Recasting

Recasting is one of the most simple, easy to use strategies that can be used by a communication partner to help support a child’s speech and language development.   

It involves the adult ‘correcting’ mistakes as part of the conversation but places no expectation on the child to copy the correction- even better if they do however! It allows a child to hear more accurate and descriptive language and provides them with plenty of opportunities to listen. It also allows a communication partner to teach language in a positive, low-pressure way whilst keeping the conversation going.  

So how do I do it?  

You recast your child’s language by adding something more to it. To do this, you need to listen to what the child is saying, interpret what they mean, repeat what the child has said using correct structures, model how to say the target correctly and emphasise the target. For example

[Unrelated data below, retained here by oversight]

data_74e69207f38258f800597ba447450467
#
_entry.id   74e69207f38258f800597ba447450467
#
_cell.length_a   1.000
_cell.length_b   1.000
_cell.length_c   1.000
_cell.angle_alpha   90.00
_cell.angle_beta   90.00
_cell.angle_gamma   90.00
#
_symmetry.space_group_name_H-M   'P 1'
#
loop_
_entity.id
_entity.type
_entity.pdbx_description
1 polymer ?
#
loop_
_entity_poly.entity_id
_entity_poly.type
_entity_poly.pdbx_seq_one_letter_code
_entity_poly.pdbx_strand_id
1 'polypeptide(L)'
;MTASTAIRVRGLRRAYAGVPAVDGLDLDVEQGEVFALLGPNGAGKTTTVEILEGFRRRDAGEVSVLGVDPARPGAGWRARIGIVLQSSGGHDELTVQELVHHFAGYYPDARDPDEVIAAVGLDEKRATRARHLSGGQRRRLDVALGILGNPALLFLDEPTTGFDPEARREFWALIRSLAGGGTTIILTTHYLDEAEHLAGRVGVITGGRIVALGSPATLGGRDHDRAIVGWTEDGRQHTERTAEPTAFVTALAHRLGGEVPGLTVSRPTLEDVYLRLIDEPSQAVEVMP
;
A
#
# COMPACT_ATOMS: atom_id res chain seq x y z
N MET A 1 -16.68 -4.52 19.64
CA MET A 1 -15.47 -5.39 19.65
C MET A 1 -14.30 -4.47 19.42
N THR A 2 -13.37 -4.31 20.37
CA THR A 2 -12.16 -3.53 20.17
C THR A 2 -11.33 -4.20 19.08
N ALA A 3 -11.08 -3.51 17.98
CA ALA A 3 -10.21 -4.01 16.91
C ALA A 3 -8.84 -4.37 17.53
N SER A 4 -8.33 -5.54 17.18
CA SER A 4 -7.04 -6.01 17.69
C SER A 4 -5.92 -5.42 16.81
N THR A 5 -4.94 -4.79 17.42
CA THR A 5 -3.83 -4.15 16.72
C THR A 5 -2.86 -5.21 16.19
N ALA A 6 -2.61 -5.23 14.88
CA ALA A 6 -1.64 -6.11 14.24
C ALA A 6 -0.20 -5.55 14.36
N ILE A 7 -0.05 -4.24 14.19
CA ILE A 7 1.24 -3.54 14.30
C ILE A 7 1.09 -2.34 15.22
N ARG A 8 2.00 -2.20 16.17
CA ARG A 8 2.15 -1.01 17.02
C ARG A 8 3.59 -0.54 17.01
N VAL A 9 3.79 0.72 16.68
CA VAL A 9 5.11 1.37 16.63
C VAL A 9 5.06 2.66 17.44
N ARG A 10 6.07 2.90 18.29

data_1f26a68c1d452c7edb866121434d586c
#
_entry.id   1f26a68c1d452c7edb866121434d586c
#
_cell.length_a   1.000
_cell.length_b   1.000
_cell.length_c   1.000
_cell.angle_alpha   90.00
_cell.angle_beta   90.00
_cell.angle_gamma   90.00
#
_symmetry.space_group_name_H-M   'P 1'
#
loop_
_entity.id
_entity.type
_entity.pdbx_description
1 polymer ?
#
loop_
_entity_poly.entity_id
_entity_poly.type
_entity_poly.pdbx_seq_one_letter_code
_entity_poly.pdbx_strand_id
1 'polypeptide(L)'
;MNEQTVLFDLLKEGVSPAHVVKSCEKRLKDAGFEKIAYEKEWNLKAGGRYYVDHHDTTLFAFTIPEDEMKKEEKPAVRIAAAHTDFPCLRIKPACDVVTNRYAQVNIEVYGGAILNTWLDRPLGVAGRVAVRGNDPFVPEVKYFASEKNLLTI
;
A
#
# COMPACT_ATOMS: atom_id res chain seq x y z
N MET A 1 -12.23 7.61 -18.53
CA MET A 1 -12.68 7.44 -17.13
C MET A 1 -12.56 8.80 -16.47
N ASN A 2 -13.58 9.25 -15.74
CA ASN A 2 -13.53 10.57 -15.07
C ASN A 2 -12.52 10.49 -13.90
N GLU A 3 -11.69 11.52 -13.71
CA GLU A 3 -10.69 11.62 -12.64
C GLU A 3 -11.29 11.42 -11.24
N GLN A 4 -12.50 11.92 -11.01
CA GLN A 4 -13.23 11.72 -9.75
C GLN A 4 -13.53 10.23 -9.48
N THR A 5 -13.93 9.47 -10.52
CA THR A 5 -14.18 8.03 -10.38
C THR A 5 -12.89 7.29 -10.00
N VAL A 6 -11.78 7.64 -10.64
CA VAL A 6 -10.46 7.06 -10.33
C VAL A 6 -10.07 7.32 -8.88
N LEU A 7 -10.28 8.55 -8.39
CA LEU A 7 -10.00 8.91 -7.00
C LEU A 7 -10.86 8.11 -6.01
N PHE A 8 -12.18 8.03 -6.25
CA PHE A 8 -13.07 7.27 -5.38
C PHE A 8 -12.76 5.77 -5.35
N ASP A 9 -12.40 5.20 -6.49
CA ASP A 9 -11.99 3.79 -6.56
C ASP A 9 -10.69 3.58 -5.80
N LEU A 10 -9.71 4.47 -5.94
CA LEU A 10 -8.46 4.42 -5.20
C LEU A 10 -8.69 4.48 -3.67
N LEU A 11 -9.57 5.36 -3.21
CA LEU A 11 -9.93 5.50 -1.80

• If the child says, “mummy home”, you could respond with “Yes! Mummy is home” 
  • If the child says “sleep it” you could say “you sleep on it” 
  • If the child says “doddy do” you could say “yes that doggy is going very fast”  

Recasting can help your child’s development in many ways including to develop vocabulary, to expand their utterance length, to improve speech sounds and to teach grammatical structures.  

Studies show that the more frequently you recast language for a child, the better. When communicating with a child, particularly those with a language delay it is recommended that children need exposure to approximately 1-2 recasts per minute. Remember this is a tool that can be used across as many settings as possible and by as many communication partners as possible- including, parents, teachers and the speech pathologist.  

Bridget McDonnell